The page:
|Slavery in the United States||American West||Civil Rights Movement|
Robert Dale Owen
Robert Dale Owen, the son of Robert Owen, was born in Glasgow, Scotland, on 9th November, 1801. His father, a successful industrialist in Britain, decided in 1825 to establish a new community in America based on the socialist ideas that he had developed over the years. Owen purchased an area of Indiana for £30,000 and called the community New Harmony.
Robert Owen left his son in charge while he carried on his business in Britain. Owen taught at the school and published the journal, New Harmony Gazette and worked closely with the feminist, Fanny Wright.
The couple also worked together on the Free Enquirer. In the journal Owen and Wright advocated socialism, the abolition of slavery, universal suffrage, free secular education, birth control, changes in the marriage and divorce laws. Wright and Owen also became involved in the radical Workingmen's Party.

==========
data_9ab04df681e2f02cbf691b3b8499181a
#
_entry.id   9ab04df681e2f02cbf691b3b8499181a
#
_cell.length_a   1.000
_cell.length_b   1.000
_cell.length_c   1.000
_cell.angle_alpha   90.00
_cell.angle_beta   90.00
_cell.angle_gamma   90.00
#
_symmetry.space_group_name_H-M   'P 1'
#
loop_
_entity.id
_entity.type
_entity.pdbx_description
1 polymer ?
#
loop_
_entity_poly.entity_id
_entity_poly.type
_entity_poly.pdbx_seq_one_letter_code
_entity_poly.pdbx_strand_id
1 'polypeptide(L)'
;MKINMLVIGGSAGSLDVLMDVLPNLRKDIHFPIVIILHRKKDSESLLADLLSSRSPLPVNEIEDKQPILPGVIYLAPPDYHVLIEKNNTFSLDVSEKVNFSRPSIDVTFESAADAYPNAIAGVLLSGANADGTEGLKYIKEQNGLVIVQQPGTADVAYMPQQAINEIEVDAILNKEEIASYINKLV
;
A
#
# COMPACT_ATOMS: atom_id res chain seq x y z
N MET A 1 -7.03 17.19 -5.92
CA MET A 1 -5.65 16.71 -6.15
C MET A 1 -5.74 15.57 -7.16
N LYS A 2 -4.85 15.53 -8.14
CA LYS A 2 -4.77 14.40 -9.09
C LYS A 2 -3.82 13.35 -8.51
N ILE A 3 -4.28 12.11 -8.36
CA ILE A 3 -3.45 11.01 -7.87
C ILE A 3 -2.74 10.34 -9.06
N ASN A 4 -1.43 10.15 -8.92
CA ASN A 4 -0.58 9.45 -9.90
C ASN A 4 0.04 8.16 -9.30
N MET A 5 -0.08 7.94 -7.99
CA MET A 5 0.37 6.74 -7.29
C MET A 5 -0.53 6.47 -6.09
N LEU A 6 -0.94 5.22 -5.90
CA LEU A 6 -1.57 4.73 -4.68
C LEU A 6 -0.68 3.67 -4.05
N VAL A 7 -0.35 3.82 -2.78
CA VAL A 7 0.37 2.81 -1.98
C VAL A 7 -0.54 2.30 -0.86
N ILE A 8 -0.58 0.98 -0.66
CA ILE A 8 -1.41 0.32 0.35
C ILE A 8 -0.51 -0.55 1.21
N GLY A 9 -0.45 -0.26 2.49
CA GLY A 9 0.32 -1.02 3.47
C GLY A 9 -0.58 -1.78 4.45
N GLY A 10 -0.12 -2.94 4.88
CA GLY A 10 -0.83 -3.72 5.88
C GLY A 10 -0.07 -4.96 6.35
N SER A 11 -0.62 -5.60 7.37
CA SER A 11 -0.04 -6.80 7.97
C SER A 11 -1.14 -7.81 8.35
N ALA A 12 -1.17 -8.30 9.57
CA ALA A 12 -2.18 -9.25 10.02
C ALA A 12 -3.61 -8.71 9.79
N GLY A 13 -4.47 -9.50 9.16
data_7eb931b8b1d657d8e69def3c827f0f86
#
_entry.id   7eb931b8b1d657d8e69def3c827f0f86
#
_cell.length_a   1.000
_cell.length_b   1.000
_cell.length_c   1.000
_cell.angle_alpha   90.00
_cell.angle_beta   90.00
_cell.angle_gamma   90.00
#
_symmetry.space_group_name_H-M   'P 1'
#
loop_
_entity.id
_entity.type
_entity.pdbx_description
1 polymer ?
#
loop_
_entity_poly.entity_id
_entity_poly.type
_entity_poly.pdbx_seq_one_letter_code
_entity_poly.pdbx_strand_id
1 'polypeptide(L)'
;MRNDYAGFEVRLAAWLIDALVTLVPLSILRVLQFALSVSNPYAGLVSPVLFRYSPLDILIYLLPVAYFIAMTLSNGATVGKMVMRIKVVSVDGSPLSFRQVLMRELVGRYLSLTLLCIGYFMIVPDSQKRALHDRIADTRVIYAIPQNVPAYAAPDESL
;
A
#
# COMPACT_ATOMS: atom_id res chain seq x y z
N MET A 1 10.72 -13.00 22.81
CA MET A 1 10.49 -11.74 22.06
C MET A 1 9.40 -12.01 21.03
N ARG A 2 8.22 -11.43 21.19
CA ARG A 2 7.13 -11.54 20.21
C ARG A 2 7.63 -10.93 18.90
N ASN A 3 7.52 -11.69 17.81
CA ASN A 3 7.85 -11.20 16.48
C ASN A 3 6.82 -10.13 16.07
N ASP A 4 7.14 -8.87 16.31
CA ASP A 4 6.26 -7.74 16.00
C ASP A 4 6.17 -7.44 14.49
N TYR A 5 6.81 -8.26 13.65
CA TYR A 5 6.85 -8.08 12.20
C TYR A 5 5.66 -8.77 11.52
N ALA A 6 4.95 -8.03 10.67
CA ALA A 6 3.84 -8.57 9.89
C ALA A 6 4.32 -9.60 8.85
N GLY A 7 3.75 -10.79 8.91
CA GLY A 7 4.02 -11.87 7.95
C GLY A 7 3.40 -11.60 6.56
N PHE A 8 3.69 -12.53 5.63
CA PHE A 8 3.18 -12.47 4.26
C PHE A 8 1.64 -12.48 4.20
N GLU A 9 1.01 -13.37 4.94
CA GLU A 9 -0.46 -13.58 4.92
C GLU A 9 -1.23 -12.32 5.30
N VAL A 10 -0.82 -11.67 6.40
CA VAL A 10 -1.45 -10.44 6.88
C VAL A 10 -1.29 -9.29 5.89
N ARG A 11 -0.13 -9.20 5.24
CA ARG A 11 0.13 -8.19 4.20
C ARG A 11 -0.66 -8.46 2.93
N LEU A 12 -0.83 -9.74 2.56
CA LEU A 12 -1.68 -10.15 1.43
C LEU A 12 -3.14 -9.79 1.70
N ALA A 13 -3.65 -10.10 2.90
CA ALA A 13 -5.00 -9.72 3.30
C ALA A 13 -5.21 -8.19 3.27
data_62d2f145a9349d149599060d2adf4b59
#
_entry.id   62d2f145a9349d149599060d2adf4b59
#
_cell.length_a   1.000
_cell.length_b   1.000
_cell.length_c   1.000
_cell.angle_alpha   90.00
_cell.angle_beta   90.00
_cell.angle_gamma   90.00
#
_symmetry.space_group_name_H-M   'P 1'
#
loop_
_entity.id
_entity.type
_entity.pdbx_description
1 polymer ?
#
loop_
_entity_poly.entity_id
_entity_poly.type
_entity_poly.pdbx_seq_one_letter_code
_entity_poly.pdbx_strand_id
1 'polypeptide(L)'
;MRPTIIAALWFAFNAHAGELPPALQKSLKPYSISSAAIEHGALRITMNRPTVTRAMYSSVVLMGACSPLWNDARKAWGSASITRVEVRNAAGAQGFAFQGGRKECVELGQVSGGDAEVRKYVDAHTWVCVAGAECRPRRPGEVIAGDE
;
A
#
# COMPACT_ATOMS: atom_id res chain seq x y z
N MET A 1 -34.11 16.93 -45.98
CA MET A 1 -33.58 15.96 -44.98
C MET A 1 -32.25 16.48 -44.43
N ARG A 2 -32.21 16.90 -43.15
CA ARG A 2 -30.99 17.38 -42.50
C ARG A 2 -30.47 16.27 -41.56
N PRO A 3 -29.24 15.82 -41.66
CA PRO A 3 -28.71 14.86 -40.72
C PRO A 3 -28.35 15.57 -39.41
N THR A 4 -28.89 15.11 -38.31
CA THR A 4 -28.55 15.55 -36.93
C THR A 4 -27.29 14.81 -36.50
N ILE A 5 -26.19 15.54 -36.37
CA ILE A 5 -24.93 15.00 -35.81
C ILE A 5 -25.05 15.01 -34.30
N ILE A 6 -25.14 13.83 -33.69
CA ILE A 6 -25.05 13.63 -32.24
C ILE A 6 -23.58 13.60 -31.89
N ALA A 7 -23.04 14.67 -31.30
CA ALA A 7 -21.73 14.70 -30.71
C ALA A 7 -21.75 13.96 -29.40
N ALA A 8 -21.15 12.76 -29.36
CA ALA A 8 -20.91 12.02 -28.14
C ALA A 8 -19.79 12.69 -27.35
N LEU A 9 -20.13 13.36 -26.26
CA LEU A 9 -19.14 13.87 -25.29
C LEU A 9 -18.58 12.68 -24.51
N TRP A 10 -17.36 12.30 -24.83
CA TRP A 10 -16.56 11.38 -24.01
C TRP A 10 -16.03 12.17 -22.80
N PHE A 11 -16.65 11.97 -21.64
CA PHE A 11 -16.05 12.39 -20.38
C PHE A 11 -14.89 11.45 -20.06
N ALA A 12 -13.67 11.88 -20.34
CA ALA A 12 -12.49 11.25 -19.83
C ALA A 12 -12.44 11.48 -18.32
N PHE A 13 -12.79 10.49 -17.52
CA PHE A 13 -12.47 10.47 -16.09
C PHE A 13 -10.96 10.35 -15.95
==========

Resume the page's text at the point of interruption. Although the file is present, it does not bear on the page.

Owen moved to Indiana in 1832 and was elected to the Indiana Legislature (1836-38) and the House of Representatives (1845-47). In Congress he advocated the allocation of government funds for public schools.
In 1853 Owen was appointed as charge d'affaires at Naples and two years later became the minister to Italy. On his return to the United States in 1858 he became an outspoken opponent of slavery. During the American Civil War Owen urged Abraham Lincoln to force the South to emancipate the slaves. He wrote two books on the subject, The Policy of Emancipation (1863) and The Wrong of Slavery (1864).
Robert Dale Owen, who also wrote a novel, Beyond the Breakers (1870) and an autobiography, Threading My Way (1874), died at Lake George, New York, on 24th June, 1877.